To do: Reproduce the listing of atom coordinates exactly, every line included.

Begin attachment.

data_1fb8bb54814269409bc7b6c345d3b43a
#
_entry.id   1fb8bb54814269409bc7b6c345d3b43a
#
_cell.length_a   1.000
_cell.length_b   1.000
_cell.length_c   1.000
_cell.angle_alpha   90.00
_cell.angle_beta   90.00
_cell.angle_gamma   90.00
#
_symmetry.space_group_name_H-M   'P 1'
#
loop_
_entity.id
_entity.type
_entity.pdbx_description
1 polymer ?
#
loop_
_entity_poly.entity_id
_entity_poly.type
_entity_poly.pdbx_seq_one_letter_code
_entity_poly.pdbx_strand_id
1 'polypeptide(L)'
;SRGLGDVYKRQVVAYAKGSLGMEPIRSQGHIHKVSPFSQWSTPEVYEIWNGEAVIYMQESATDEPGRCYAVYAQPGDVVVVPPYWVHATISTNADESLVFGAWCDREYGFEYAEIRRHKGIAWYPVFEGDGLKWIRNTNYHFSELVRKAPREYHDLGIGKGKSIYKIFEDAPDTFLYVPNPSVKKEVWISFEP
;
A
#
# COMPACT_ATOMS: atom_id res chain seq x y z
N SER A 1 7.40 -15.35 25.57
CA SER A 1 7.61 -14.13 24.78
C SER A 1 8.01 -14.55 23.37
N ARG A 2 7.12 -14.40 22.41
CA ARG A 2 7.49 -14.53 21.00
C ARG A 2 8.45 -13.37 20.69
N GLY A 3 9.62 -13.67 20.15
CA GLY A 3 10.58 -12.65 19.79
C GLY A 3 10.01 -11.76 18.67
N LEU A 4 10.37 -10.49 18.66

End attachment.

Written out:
data_1fb8bb54814269409bc7b6c345d3b43a
#
_entry.id   1fb8bb54814269409bc7b6c345d3b43a
#
_cell.length_a   1.000
_cell.length_b   1.000
_cell.length_c   1.000
_cell.angle_alpha   90.00
_cell.angle_beta   90.00
_cell.angle_gamma   90.00
#
_symmetry.space_group_name_H-M   'P 1'
#
loop_
_entity.id
_entity.type
_entity.pdbx_description
1 polymer ?
#
loop_
_entity_poly.entity_id
_entity_poly.type
_entity_poly.pdbx_seq_one_letter_code
_entity_poly.pdbx_strand_id
1 'polypeptide(L)'
;SRGLGDVYKRQVVAYAKGSLGMEPIRSQGHIHKVSPFSQWSTPEVYEIWNGEAVIYMQESATDEPGRCYAVYAQPGDVVVVPPYWVHATISTNADESLVFGAWCDREYGFEYAEIRRHKGIAWYPVFEGDGLKWIRNTNYHFSELVRKAPREYHDLGIGKGKSIYKIFEDAPDTFLYVPNPSVKKEVWISFEP
;
A
#
# COMPACT_ATOMS: atom_id res chain seq x y z
N SER A 1 7.40 -15.35 25.57
CA SER A 1 7.61 -14.13 24.78
C SER A 1 8.01 -14.55 23.37
N ARG A 2 7.12 -14.40 22.41
CA ARG A 2 7.49 -14.53 21.00
C ARG A 2 8.45 -13.37 20.69
N GLY A 3 9.62 -13.67 20.15
CA GLY A 3 10.58 -12.65 19.79
C GLY A 3 10.01 -11.76 18.67
N LEU A 4 10.37 -10.49 18.66